In Nichols v. Board of Retirement (1953) 121 Cal.App.2d 176 [ 262 P.2d 862], the parties' property settlement agreement made no mention of the husband's interest in an employees' association, but did purport to be a full and final adjustment of their property rights.Summary of this case from Gallaher v. State Teachers' Retirement System
Docket No. 4705.
November 6, 1953.
APPEAL from a judgment of the Superior Court of Orange County. Robert Gardner, Judge. Affirmed.
Samuel Hurwitz and Arthur M. Bradley for Appellant.
William P. Webb, Webb Lae and Kaufman Kaufman for Respondents.
Clarence R. Nichols, as special administrator of the estate of Caryl R. Nichols, deceased, appeals from a judgment rendered in favor of defendant Ellen Jane Nichols. Both parties were claimants of $2,677.95, being the benefits payable from the Orange County Employees' Association by reason of the death of Caryl R. Nichols. Most of the facts were stipulated to in the trial court. Defendant Ellen Jane Nichols and Caryl were married May 18, 1946. On May 1st, 1947, he became a member of the retirement association and remained such until his death on July 14, 1951. He executed and filed with the board a designation that his wife, Ellen Jane, be the beneficiary of any benefits to become due thereunder. On October 12, 1950, the parties executed a property settlement agreement which made no specific mention of the benefits which had or might accrue under his rights of membership in the association, nor did it in any manner refer to or endeavor to change the name of the beneficiary thereunder. On October 25, 1950, Caryl was granted an interlocutory decree of divorce from Ellen Jane, and the property settlement agreement was made a part of it. On July 12, 1951, decedent attempted to make a will, leaving his entire estate to Ellen Jane, which will specifically included the death benefits accumulated, but it was denied probate for lack of attestation by witnesses. On July 14, 1951, he died. The property specially mentioned in the property settlement agreement had been divided between the parties and Caryl's estate was probated. Plaintiff, as special administrator, is now claiming, as against Ellen Jane, the Board of Retirement of Orange County, and other defendants, the proceeds of the death benefits due, under the theory that by the property settlement agreement Ellen Jane relinquished or forfeited her interest therein, as beneficiary, and therefore any accumulations thereunder were payable to Caryl's estate, citing such cases as Cheney v. City County of San Francisco Emp. R. System, 7 Cal.2d 565 [ 61 P.2d 754]; and Sullivan v. Union Oil Co., 16 Cal.2d 229 [ 105 P.2d 922].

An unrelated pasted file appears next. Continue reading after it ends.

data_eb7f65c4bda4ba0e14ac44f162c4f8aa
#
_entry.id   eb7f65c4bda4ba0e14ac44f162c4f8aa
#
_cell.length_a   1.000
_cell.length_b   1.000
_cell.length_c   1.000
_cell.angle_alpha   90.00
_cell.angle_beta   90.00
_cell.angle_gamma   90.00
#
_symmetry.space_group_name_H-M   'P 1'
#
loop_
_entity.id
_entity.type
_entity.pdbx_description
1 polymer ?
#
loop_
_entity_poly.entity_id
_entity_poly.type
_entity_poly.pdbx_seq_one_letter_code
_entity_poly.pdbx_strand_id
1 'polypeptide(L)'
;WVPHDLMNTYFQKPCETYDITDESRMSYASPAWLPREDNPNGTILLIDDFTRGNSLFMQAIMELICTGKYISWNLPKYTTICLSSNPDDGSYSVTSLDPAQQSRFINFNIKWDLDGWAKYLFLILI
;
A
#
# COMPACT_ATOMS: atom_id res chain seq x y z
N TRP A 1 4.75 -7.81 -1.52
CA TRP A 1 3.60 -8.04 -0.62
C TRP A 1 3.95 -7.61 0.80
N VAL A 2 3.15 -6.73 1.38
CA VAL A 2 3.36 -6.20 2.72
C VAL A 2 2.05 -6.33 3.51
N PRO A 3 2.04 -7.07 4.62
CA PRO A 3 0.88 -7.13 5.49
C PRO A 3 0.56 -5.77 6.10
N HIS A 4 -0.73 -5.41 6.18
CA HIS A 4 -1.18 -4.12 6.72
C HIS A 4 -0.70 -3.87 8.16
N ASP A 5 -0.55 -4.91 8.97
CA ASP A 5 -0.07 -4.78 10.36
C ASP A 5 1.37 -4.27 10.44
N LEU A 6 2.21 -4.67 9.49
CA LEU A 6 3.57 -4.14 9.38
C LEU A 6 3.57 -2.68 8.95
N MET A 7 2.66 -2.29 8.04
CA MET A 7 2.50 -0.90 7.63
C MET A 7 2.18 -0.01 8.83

It is plaintiff's claim that the trial court's finding that Ellen Jane Nichols, at no time, either by the terms of the property settlement agreement or otherwise, agreed to a waiver as beneficiary of any death or retirement benefits to be paid to her under its terms, that she was the owner of the whole of the benefits payable thereunder by reason of Caryl's death, and ordering the other defendants in control of it to pay it over to her, is not supported by the evidence.
The fund here involved is a death benefit payable under the County Employees Retirement Law of 1937 (Gov. Code, § 31450 et seq.) Under its provisions, section 31780, the retirement system is liable for a death benefit which shall be paid to his estate or to such person as he nominates by written designation duly executed and filed with the board. It is agreed that no change in the name of Ellen Jane as the named beneficiary was ever made by deceased, and in the absence of any contrary provision of the property settlement agreement, the same would have been payable to her. The property settlement agreement is quite lengthy. The parties agreed that "Said parties are desirous of having a full and final adjustment and settlement of all their property rights and interests between them, and of no longer, or at all, having or owing any common, community, joint interest in any property of any kind, nature or description whatsoever"; that their community property would be divided between them in the manner set forth. The wife assigned to her husband as his sole and separate property all her right, title and interest in certain described real and personal property, and no mention is there made of the proceeds of the retirement fund involved. Then the husband assigned to his wife his interest in specific personal property. Then follows paragraph 7, in which it is provided that "the earnings and/or any property; real or personal, hereafter acquired by either party hereto shall be the separate property of the party so earning and/or acquiring the same; it is distinctly understood and agreed that all earnings of either party in the future, and all property of every kind and nature which either may acquire in the future by any manner or means, shall be and become the sole and separate property of the party so acquiring the same. Neither party hereto shall hereafter claim, or assert, that any property standing in the name of the other party, or under his or her control, is community property, and from the date hereof, except as otherwise herein provided, all property standing in the name of either of the parties hereto or under his or her control, shall be deemed and considered to be the sole and separate property of the party in whose name it stands and under whose control it is; . . . that they will each execute and deliver any and all written instruments reasonably necessary and proper to carry into effect the stipulations and agreements herein contained. . . ."